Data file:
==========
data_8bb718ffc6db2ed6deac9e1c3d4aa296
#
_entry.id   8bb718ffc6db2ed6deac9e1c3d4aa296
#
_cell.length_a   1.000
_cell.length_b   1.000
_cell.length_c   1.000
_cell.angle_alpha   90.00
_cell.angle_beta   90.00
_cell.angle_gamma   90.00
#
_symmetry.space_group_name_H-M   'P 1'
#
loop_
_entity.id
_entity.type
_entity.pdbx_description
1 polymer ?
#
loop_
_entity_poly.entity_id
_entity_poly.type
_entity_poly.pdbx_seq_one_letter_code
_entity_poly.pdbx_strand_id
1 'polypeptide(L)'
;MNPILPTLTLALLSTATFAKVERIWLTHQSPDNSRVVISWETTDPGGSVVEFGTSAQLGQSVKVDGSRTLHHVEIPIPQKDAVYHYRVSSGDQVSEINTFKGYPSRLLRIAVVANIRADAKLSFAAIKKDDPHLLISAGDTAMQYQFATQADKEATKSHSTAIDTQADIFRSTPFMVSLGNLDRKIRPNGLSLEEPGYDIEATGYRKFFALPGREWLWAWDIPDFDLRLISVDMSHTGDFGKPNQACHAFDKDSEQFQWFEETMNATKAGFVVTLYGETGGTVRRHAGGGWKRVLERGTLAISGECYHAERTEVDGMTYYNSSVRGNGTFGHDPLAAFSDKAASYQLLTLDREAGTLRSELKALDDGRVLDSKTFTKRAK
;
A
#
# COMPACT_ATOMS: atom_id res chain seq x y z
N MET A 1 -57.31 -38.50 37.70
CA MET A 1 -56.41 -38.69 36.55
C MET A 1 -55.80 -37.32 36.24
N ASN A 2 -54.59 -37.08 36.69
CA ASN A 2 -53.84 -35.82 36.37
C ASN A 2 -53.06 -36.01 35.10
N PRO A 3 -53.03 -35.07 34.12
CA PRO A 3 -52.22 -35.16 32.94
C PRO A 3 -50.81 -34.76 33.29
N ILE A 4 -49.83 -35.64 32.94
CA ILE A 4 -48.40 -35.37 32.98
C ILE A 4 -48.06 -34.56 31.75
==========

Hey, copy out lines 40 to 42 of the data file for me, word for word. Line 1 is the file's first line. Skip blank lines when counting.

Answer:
N ILE A 4 -49.83 -35.64 32.94
CA ILE A 4 -48.40 -35.37 32.98
C ILE A 4 -48.06 -34.56 31.75